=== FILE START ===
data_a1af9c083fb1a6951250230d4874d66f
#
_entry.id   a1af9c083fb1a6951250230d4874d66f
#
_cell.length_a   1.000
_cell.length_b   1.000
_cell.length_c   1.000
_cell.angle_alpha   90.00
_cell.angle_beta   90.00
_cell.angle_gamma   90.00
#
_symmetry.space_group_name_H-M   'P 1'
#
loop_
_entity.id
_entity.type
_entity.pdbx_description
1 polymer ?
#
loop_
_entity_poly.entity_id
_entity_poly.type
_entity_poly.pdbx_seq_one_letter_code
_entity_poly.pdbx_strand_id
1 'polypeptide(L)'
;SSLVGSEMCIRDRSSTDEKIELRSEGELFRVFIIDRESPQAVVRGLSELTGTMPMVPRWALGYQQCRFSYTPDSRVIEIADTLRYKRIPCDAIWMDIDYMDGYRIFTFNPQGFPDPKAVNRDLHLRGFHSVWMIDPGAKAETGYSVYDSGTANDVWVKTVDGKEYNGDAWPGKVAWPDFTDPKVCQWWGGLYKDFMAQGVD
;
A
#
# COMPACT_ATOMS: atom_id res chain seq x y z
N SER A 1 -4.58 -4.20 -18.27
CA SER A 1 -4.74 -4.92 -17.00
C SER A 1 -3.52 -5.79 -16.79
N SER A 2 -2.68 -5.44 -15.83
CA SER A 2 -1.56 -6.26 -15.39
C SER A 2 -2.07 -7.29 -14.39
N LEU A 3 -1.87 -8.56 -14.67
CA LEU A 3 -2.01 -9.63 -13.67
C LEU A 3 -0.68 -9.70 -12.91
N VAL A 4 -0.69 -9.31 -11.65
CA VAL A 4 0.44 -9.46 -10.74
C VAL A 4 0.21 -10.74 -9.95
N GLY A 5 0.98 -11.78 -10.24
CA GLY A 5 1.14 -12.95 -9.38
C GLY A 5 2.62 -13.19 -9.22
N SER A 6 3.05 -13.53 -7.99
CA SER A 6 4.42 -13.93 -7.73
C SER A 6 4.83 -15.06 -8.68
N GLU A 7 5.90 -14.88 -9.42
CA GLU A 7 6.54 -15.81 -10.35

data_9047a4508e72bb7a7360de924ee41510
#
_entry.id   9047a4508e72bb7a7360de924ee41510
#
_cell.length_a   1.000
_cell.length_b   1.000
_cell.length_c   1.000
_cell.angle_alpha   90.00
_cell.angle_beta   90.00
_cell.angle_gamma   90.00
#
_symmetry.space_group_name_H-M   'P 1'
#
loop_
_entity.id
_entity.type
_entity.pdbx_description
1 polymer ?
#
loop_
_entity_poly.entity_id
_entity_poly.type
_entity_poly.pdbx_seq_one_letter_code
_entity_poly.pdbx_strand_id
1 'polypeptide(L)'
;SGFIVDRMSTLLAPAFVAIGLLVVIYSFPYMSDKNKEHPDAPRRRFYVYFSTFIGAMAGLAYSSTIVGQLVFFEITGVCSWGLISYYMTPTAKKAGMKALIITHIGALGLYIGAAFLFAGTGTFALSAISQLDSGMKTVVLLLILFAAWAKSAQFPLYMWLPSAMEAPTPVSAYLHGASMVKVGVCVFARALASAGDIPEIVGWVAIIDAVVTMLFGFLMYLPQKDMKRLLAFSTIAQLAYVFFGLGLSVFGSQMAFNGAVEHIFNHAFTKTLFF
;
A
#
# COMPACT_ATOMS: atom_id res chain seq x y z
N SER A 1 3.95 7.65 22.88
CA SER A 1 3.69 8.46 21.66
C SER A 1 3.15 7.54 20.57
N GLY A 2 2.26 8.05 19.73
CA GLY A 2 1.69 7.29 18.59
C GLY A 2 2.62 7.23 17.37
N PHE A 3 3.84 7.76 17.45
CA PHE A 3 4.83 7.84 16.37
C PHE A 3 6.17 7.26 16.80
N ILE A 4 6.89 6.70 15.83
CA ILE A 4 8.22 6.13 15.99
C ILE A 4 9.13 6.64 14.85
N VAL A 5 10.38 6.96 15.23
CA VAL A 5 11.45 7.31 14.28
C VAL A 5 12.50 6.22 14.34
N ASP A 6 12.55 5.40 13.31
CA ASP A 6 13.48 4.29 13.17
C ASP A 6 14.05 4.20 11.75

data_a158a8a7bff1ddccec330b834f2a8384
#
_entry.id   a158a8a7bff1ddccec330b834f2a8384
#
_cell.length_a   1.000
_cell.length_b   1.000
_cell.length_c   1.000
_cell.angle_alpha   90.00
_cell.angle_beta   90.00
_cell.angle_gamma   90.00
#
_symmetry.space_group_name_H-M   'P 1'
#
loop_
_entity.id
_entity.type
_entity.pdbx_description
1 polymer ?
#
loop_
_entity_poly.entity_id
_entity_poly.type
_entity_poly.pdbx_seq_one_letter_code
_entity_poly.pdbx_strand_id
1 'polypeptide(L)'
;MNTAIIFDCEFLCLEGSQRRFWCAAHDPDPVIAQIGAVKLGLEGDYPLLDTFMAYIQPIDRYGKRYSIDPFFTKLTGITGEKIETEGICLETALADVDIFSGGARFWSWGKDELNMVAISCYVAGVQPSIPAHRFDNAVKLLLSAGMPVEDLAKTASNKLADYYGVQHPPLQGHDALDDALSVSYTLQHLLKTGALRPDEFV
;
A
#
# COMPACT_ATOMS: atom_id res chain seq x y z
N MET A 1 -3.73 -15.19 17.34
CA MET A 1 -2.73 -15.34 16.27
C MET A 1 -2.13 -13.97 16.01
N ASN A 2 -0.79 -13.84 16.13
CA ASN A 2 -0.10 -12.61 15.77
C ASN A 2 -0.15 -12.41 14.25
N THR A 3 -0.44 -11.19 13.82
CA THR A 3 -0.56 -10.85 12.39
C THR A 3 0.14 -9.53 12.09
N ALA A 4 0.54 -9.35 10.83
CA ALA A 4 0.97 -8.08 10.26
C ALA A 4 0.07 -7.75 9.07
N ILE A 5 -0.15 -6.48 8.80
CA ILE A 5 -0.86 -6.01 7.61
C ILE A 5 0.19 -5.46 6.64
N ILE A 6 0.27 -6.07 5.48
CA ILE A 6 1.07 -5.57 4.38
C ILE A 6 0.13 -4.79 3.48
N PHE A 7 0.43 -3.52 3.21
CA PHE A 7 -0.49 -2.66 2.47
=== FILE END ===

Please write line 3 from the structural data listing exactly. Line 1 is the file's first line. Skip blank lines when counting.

_entry.id   a1af9c083fb1a6951250230d4874d66f